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After all the clean up and polishing is done I re-install the hardware onto the door or window.  Everything goes back together, original shape and size, same screw holes and most of all original equipment in a beautiful house.  Ready for another 90 years of service.  This give me great satisfaction.  One less door and hardware in the landfill.  An old house with it’s character, strength and beauty preserved. And best of all a homeowner who is amazed at the lovely home revealed from under years of paint.  Hidden beauty unexpectedly brought back to life and exposed for generations to come.  It’s the best.
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Sometimes I think I’m crazy for this work.  It seems old fashioned in a world of speedy installers.  I’m guessing this kind of work is done less than not.  Actually, now that I think of it, that’s what makes it so special…I’ll stick with crazy.
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House painting and lead based paint, it’s good to know what you’re getting into.

It’s that time of year.  Exterior house painting.  Professional house painters, and I mean the exterior painters, have come out of hibernation.  You see them in your neighborhood.  Squinty eyed at the bright sun and pale from winter’s cloak.  Like roofers, concrete flat work installers and ants these tradesmen work like mad in the warm weather, save for winter and lay low when the temperatures drop.  Some of them have plenty of winter work but for the most part they are hungry and aggressive when the spring thaw comes.  Like the rest of us craftsmen they mean business after a long winter of rich food, holiday parties and winter expenses.

But first things first when it comes to lead paint. Indoors or out lead is no laughing matter.  The federal government passed strict laws about lead paint around 2008.  Simply put they laid down the law concerning dust and lead paint management.  A lot of painters and craftsman raised a stink! Ticked off at another government regulation in a seemingly simple occupation.  I’ll get some flack for this but I believe the painting and remodeling industry brought this upon themselves.  While the effects of lead on home dwellers, especially children, was being confirmed more dramatically  than ever, painters and remodelers pushed the envelope of messy, careless and filthy work practices. I’ve been amazed over the years to walk into a house and see basically little or no barriers between a renovation job area and the living space of the home.  For some reason a lot of workers think that just because there is going to be some dust, there may as well be a lot.  Do that now in a home with lead based paint and get caught by the EPA and the fines can be steep.  It’s a hard law to enforce for indoor painting but the exterior painters are getting with the program.  It’s way harder to hide a paint job outdoors.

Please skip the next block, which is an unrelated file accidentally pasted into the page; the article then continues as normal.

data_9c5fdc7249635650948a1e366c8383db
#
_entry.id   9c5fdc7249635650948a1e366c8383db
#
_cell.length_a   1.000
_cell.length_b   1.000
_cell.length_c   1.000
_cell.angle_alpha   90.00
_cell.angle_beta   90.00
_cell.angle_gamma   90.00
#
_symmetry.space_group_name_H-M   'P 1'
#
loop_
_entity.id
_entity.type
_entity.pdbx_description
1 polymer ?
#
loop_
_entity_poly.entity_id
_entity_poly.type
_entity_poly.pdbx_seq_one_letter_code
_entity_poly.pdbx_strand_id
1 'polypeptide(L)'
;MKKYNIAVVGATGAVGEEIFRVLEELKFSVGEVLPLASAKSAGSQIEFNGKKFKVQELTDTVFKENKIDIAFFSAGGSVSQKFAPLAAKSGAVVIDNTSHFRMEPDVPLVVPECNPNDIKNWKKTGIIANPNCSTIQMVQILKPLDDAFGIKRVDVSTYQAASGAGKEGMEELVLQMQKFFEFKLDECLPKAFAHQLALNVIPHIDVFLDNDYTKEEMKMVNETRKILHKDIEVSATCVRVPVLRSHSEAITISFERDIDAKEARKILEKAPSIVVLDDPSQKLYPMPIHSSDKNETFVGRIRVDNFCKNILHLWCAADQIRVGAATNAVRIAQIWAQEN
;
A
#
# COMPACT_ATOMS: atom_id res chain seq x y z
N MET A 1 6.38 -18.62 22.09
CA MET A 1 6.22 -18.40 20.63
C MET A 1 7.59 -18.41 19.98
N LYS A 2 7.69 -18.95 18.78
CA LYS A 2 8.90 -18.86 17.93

Basically EPA compliant painters and remodelers attend a one day class outlining the EPA standards of lead dust containment and signage.  They are required to use an EPA approved HEPA vac and they spend a lot of time putting up a lot of plastic walls and floors.  It’s a commitment and costs some money.  For me it cost about $1400 to take the class, buy the vacuum and improve some tools.  Honestly, outside of the cost I’m glad for the regulation.  I was tired of working hard to set up my job sights for clean work when a lot of other remodelers were laughing all the way to the bank through dust laden smiles.  I was tired of watching customers dumbfounded by the seemingly non-existent attention to clean work.  I watched a company ruin so much of one of my customers personal belongings during a job in her basement I helped her fire the company while I stood by her side.  While the workers were packing their tools out of the house I reminded them they would be mad too if they had come home to that much dust and dirt on their Harley, gun collection or ’68 Chevy. Good riddance.